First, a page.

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News / August 27, 2015

Teething pain may be figment of imagination

by Guy Hiscott

Teething pain may just be a figment of parents’ imagination, claims a paediatric dentist.

Speaking to the Irish Times, Kirsten Fitzgerald, consultant paediatric dental surgeon at Our Lady’s Children Hospital Crumlin, said parents focus too much on ‘imagined symptoms’ of teething when they could be missing more serious problems.

‘Teething is a simple, gentle and benign process, but it has come to mean so much more,’ she commented. ‘It’s a normal process, just like growing hair or nails.’

Dr Fitzgerald believes that increased exposure to outside infection is the reason why babies fall sick when their first teeth are appearing.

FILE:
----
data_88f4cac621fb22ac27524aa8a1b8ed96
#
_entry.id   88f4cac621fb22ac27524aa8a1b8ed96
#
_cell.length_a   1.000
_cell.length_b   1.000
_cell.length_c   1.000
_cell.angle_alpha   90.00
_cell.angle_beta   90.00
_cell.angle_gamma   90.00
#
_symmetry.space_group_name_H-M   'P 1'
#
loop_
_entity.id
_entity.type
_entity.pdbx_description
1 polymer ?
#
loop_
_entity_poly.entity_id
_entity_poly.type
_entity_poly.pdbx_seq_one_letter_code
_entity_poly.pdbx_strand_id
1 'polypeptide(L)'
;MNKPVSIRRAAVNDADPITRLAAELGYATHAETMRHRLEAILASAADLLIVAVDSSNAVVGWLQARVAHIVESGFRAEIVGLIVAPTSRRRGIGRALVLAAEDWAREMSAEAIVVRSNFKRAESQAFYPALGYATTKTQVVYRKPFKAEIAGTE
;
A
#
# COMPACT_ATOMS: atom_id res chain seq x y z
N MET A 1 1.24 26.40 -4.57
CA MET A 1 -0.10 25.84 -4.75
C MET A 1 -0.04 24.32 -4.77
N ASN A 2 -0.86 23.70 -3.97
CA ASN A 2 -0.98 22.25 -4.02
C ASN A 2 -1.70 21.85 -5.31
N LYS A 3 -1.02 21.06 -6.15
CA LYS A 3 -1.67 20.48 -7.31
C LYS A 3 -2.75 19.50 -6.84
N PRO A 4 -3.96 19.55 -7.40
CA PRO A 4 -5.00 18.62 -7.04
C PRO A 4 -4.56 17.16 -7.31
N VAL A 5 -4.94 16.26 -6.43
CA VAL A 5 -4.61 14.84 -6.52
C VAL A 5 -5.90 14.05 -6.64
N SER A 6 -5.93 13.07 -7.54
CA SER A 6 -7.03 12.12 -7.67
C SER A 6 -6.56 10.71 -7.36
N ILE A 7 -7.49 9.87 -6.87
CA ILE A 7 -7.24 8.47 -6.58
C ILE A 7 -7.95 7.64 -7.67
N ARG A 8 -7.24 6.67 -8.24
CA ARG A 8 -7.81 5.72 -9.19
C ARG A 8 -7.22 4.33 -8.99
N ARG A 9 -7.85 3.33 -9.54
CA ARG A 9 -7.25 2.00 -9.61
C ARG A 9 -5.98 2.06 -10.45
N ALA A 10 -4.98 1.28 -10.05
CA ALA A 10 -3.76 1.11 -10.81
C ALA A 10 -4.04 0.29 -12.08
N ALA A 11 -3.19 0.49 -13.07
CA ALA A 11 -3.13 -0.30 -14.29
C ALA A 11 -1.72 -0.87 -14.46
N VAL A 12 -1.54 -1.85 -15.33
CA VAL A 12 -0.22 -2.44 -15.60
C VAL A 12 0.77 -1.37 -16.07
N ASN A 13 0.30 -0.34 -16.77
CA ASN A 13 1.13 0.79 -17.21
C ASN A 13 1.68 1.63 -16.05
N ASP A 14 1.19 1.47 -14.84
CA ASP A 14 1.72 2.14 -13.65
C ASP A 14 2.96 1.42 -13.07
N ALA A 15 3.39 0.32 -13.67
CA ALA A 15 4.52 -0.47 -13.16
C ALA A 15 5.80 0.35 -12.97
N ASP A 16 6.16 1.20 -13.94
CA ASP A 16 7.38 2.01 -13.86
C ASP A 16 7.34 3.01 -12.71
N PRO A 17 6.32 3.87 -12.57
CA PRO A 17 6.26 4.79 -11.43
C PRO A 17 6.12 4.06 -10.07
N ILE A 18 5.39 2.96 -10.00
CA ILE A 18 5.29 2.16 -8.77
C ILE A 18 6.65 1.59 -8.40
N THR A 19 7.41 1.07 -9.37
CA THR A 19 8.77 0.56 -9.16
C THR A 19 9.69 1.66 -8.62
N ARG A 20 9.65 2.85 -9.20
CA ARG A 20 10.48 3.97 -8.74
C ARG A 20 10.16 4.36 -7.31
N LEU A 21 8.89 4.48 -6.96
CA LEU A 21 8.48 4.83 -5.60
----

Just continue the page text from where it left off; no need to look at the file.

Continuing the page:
She points to the fact that the protective antibodies babies get from their mother wear off at about six months and begin picking up bugs.

Studies have yet to pick up on any significant effects of teething apart from slight swelling and a temperature increase of 0.2 degrees, according to the newspaper.

‘Babies get 20 viral infections in the first two years. They’re lying on the ground, or licking the wheels of the buggy. But, unlike the new teeth, we can’t see the viral infections,’ Dr Fitzgerald said.

She suggests that rubbing babies’ gums or wiping their faces with a damp facecloth could help parents who are worried about the effects of teething – for ‘psychological reasons’ – and believes children should start brushing their own teeth when they are two or until ‘they can tie their shoelaces’.